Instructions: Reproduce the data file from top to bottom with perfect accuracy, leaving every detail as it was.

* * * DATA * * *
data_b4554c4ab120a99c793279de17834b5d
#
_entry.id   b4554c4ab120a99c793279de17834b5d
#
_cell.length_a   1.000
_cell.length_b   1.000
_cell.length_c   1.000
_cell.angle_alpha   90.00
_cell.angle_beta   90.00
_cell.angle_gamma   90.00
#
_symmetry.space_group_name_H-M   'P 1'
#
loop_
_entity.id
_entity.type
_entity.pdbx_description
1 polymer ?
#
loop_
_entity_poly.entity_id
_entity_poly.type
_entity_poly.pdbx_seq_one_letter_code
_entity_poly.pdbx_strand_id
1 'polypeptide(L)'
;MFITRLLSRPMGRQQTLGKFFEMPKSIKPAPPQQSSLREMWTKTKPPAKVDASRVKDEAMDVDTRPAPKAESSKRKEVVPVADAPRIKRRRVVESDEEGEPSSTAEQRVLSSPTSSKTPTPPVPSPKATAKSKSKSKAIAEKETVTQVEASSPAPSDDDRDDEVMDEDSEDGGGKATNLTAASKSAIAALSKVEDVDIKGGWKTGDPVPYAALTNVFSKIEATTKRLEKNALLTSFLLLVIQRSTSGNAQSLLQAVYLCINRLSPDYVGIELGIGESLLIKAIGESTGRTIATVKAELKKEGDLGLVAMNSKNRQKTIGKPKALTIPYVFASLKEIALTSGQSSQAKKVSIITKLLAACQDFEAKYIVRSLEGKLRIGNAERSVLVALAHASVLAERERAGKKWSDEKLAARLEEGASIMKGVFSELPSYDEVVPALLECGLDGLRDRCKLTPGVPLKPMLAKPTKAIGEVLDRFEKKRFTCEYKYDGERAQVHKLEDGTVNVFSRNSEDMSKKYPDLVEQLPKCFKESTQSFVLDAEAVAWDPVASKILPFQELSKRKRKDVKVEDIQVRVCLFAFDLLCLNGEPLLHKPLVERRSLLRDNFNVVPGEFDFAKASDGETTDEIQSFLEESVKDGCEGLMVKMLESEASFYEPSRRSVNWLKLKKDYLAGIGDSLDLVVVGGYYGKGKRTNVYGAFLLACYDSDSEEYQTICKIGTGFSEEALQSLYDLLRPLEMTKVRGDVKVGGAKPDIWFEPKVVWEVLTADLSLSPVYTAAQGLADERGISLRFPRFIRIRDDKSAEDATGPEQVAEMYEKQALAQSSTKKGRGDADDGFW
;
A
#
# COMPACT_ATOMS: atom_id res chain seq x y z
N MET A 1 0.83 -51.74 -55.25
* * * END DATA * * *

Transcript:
data_b4554c4ab120a99c793279de17834b5d
#
_entry.id   b4554c4ab120a99c793279de17834b5d
#
_cell.length_a   1.000
_cell.length_b   1.000
_cell.length_c   1.000
_cell.angle_alpha   90.00
_cell.angle_beta   90.00
_cell.angle_gamma   90.00
#
_symmetry.space_group_name_H-M   'P 1'
#
loop_
_entity.id
_entity.type
_entity.pdbx_description
1 polymer ?
#
loop_
_entity_poly.entity_id
_entity_poly.type
_entity_poly.pdbx_seq_one_letter_code
_entity_poly.pdbx_strand_id
1 'polypeptide(L)'
;MFITRLLSRPMGRQQTLGKFFEMPKSIKPAPPQQSSLREMWTKTKPPAKVDASRVKDEAMDVDTRPAPKAESSKRKEVVPVADAPRIKRRRVVESDEEGEPSSTAEQRVLSSPTSSKTPTPPVPSPKATAKSKSKSKAIAEKETVTQVEASSPAPSDDDRDDEVMDEDSEDGGGKATNLTAASKSAIAALSKVEDVDIKGGWKTGDPVPYAALTNVFSKIEATTKRLEKNALLTSFLLLVIQRSTSGNAQSLLQAVYLCINRLSPDYVGIELGIGESLLIKAIGESTGRTIATVKAELKKEGDLGLVAMNSKNRQKTIGKPKALTIPYVFASLKEIALTSGQSSQAKKVSIITKLLAACQDFEAKYIVRSLEGKLRIGNAERSVLVALAHASVLAERERAGKKWSDEKLAARLEEGASIMKGVFSELPSYDEVVPALLECGLDGLRDRCKLTPGVPLKPMLAKPTKAIGEVLDRFEKKRFTCEYKYDGERAQVHKLEDGTVNVFSRNSEDMSKKYPDLVEQLPKCFKESTQSFVLDAEAVAWDPVASKILPFQELSKRKRKDVKVEDIQVRVCLFAFDLLCLNGEPLLHKPLVERRSLLRDNFNVVPGEFDFAKASDGETTDEIQSFLEESVKDGCEGLMVKMLESEASFYEPSRRSVNWLKLKKDYLAGIGDSLDLVVVGGYYGKGKRTNVYGAFLLACYDSDSEEYQTICKIGTGFSEEALQSLYDLLRPLEMTKVRGDVKVGGAKPDIWFEPKVVWEVLTADLSLSPVYTAAQGLADERGISLRFPRFIRIRDDKSAEDATGPEQVAEMYEKQALAQSSTKKGRGDADDGFW
;
A
#
# COMPACT_ATOMS: atom_id res chain seq x y z
N MET A 1 0.83 -51.74 -55.25